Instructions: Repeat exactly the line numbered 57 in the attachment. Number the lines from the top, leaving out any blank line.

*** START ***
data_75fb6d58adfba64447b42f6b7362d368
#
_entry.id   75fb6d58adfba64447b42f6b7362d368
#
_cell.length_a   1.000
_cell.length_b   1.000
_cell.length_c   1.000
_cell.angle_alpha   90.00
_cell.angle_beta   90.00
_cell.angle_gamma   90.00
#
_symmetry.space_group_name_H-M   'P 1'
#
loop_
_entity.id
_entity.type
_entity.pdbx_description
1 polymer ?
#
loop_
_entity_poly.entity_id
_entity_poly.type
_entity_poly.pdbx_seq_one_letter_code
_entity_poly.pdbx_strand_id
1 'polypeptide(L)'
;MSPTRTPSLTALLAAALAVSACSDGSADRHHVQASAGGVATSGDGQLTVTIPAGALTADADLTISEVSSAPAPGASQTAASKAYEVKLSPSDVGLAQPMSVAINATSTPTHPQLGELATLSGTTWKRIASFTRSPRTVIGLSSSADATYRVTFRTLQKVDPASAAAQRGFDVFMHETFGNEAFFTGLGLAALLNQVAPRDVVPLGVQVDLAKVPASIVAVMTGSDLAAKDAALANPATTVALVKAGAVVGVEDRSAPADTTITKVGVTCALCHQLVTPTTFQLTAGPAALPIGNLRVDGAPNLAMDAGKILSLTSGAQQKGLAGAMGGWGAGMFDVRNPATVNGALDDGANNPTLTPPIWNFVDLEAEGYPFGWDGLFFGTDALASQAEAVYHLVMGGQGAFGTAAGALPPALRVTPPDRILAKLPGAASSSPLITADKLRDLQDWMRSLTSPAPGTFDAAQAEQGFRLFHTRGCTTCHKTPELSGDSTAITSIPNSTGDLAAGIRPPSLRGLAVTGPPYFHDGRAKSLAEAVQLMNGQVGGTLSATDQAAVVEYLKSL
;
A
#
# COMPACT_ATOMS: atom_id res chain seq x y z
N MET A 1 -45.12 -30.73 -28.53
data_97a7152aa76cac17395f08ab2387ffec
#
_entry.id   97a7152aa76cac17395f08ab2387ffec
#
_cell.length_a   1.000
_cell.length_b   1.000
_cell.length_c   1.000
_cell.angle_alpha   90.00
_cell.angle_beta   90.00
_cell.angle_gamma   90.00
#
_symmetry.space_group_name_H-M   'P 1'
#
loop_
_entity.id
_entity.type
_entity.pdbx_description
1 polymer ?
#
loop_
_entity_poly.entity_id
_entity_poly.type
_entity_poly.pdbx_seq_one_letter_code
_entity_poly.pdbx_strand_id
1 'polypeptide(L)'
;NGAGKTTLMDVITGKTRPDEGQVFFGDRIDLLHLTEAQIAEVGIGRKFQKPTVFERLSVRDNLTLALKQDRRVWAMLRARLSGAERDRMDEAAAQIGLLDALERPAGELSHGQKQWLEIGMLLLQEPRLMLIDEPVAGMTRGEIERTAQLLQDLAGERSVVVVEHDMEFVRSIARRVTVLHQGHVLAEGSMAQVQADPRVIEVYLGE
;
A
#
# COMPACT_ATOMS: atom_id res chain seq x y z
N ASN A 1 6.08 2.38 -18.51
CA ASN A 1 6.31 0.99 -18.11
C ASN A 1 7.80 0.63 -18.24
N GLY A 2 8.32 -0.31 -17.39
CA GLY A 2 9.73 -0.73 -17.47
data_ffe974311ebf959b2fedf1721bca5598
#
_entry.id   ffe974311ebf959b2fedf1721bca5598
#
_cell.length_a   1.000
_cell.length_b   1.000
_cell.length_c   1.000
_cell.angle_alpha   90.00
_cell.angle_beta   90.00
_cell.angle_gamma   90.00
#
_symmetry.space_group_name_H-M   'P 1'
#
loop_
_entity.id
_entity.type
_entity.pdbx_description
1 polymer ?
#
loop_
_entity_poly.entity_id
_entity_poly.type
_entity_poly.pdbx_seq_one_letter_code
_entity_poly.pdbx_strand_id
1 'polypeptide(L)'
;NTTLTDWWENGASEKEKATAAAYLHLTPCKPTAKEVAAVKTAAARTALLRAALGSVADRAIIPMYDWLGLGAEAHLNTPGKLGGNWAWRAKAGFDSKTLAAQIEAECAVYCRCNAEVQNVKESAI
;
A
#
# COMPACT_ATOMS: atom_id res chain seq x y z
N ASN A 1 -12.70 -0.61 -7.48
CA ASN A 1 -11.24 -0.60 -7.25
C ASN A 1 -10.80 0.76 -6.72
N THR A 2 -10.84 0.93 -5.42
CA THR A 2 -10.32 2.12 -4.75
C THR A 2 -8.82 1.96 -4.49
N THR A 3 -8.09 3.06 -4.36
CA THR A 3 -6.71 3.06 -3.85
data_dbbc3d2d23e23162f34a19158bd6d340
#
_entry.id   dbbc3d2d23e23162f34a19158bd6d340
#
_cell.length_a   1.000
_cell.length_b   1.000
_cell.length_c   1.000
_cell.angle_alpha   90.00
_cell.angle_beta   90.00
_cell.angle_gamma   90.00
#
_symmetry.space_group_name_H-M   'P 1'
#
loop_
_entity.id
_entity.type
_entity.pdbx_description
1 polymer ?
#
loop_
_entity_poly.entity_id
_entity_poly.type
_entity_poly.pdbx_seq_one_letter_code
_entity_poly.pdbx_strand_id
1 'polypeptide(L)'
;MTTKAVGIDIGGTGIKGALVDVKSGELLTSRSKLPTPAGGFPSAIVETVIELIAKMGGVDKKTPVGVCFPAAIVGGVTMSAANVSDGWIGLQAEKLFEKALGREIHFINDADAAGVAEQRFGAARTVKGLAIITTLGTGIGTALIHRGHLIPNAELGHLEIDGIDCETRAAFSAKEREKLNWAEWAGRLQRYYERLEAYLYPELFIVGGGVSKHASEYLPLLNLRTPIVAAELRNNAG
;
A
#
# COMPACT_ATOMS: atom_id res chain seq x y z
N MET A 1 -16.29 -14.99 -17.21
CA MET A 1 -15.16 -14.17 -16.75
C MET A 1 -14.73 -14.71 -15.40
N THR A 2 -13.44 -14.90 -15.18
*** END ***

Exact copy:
;NGAGKTTLMDVITGKTRPDEGQVFFGDRIDLLHLTEAQIAEVGIGRKFQKPTVFERLSVRDNLTLALKQDRRVWAMLRARLSGAERDRMDEAAAQIGLLDALERPAGELSHGQKQWLEIGMLLLQEPRLMLIDEPVAGMTRGEIERTAQLLQDLAGERSVVVVEHDMEFVRSIARRVTVLHQGHVLAEGSMAQVQADPRVIEVYLGE